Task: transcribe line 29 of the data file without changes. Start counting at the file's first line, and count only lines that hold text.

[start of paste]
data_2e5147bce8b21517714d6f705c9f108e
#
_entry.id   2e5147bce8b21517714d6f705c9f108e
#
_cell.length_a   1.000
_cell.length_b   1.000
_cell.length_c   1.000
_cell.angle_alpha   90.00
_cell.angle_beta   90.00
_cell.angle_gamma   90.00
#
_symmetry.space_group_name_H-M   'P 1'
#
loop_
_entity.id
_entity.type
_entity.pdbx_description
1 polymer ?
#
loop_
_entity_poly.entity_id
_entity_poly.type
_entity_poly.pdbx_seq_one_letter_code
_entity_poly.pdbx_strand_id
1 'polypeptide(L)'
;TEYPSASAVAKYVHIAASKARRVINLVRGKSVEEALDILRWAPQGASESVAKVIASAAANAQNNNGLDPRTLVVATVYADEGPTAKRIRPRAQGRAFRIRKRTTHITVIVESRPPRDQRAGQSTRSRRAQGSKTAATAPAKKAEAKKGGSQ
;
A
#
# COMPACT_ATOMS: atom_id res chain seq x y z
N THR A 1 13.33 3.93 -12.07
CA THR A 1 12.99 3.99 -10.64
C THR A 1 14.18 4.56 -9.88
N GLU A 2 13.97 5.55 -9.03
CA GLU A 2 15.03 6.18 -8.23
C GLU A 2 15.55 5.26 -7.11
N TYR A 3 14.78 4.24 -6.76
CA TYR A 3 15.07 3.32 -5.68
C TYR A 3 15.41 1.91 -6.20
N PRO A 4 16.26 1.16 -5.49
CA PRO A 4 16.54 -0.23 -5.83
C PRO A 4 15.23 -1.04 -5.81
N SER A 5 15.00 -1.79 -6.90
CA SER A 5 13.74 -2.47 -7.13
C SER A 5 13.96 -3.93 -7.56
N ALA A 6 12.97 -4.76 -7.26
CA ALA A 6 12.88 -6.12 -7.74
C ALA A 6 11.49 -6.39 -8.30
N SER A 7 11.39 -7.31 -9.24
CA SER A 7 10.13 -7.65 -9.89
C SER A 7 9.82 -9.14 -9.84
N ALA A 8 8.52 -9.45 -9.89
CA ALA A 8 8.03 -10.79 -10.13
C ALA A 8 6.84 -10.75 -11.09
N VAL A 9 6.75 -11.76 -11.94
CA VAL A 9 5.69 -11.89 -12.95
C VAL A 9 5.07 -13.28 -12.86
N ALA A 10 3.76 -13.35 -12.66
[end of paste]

#